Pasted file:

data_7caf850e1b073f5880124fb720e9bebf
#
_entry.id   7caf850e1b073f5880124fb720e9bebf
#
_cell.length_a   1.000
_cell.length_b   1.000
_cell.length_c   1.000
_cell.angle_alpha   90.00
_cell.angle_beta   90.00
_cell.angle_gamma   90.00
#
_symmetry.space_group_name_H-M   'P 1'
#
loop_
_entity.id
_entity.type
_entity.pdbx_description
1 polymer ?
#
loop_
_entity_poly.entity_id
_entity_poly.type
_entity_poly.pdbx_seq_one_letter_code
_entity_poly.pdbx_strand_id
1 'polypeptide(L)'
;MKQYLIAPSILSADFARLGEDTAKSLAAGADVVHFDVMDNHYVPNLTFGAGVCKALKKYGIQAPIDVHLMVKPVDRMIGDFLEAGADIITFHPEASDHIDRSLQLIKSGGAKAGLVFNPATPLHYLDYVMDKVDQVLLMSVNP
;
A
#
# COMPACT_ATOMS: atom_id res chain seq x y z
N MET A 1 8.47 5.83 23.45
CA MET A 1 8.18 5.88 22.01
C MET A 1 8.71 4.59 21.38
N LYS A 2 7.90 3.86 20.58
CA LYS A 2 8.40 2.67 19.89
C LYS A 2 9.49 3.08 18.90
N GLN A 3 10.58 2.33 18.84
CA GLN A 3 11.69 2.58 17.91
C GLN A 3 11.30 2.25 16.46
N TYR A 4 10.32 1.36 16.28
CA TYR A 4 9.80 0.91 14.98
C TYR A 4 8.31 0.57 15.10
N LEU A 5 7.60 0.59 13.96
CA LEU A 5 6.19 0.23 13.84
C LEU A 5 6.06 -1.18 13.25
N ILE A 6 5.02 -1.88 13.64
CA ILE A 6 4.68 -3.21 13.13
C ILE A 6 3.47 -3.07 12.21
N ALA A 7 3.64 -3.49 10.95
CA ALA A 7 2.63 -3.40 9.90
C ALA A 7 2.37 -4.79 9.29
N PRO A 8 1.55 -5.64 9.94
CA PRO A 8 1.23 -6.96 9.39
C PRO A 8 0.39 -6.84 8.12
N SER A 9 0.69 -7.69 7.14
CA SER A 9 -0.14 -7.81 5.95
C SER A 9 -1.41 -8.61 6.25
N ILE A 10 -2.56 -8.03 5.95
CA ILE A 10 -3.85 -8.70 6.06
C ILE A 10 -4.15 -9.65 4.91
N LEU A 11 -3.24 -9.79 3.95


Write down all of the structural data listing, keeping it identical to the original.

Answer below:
data_7caf850e1b073f5880124fb720e9bebf
#
_entry.id   7caf850e1b073f5880124fb720e9bebf
#
_cell.length_a   1.000
_cell.length_b   1.000
_cell.length_c   1.000
_cell.angle_alpha   90.00
_cell.angle_beta   90.00
_cell.angle_gamma   90.00
#
_symmetry.space_group_name_H-M   'P 1'
#
loop_
_entity.id
_entity.type
_entity.pdbx_description
1 polymer ?
#
loop_
_entity_poly.entity_id
_entity_poly.type
_entity_poly.pdbx_seq_one_letter_code
_entity_poly.pdbx_strand_id
1 'polypeptide(L)'
;MKQYLIAPSILSADFARLGEDTAKSLAAGADVVHFDVMDNHYVPNLTFGAGVCKALKKYGIQAPIDVHLMVKPVDRMIGDFLEAGADIITFHPEASDHIDRSLQLIKSGGAKAGLVFNPATPLHYLDYVMDKVDQVLLMSVNP
;
A
#
# COMPACT_ATOMS: atom_id res chain seq x y z
N MET A 1 8.47 5.83 23.45
CA MET A 1 8.18 5.88 22.01
C MET A 1 8.71 4.59 21.38
N LYS A 2 7.90 3.86 20.58
CA LYS A 2 8.40 2.67 19.89
C LYS A 2 9.49 3.08 18.90
N GLN A 3 10.58 2.33 18.84
CA GLN A 3 11.69 2.58 17.91
C GLN A 3 11.30 2.25 16.46
N TYR A 4 10.32 1.36 16.28
CA TYR A 4 9.80 0.91 14.98
C TYR A 4 8.31 0.57 15.10
N LEU A 5 7.60 0.59 13.96
CA LEU A 5 6.19 0.23 13.84
C LEU A 5 6.06 -1.18 13.25
N ILE A 6 5.02 -1.88 13.64
CA ILE A 6 4.68 -3.21 13.13
C ILE A 6 3.47 -3.07 12.21
N ALA A 7 3.64 -3.49 10.95
CA ALA A 7 2.63 -3.40 9.90
C ALA A 7 2.37 -4.79 9.29
N PRO A 8 1.55 -5.64 9.94
CA PRO A 8 1.23 -6.96 9.39
C PRO A 8 0.39 -6.84 8.12
N SER A 9 0.69 -7.69 7.14
CA SER A 9 -0.14 -7.81 5.95
C SER A 9 -1.41 -8.61 6.25
N ILE A 10 -2.56 -8.03 5.95
CA ILE A 10 -3.85 -8.70 6.06
C ILE A 10 -4.15 -9.65 4.91
N LEU A 11 -3.24 -9.79 3.95